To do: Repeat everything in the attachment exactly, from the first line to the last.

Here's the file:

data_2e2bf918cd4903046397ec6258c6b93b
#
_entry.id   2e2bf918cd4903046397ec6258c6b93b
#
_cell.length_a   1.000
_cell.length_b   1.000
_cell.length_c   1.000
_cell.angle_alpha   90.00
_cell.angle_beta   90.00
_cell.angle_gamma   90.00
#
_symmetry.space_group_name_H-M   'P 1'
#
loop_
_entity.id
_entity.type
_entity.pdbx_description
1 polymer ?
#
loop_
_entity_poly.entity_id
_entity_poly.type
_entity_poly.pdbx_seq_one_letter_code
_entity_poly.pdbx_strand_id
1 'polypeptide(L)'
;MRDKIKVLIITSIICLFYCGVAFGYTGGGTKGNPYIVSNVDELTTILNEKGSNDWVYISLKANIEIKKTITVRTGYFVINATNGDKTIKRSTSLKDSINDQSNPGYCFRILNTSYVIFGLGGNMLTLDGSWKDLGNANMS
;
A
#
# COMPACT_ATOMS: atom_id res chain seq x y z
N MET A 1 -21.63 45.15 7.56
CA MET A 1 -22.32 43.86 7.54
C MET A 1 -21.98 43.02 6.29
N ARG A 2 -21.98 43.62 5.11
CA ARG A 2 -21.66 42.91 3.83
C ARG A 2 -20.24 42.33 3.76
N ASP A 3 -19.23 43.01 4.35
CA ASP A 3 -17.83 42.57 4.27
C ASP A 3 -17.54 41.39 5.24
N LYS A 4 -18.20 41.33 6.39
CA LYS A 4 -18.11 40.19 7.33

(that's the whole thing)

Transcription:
data_2e2bf918cd4903046397ec6258c6b93b
#
_entry.id   2e2bf918cd4903046397ec6258c6b93b
#
_cell.length_a   1.000
_cell.length_b   1.000
_cell.length_c   1.000
_cell.angle_alpha   90.00
_cell.angle_beta   90.00
_cell.angle_gamma   90.00
#
_symmetry.space_group_name_H-M   'P 1'
#
loop_
_entity.id
_entity.type
_entity.pdbx_description
1 polymer ?
#
loop_
_entity_poly.entity_id
_entity_poly.type
_entity_poly.pdbx_seq_one_letter_code
_entity_poly.pdbx_strand_id
1 'polypeptide(L)'
;MRDKIKVLIITSIICLFYCGVAFGYTGGGTKGNPYIVSNVDELTTILNEKGSNDWVYISLKANIEIKKTITVRTGYFVINATNGDKTIKRSTSLKDSINDQSNPGYCFRILNTSYVIFGLGGNMLTLDGSWKDLGNANMS
;
A
#
# COMPACT_ATOMS: atom_id res chain seq x y z
N MET A 1 -21.63 45.15 7.56
CA MET A 1 -22.32 43.86 7.54
C MET A 1 -21.98 43.02 6.29
N ARG A 2 -21.98 43.62 5.11
CA ARG A 2 -21.66 42.91 3.83
C ARG A 2 -20.24 42.33 3.76
N ASP A 3 -19.23 43.01 4.35
CA ASP A 3 -17.83 42.57 4.27
C ASP A 3 -17.54 41.39 5.24
N LYS A 4 -18.20 41.33 6.39
CA LYS A 4 -18.11 40.19 7.33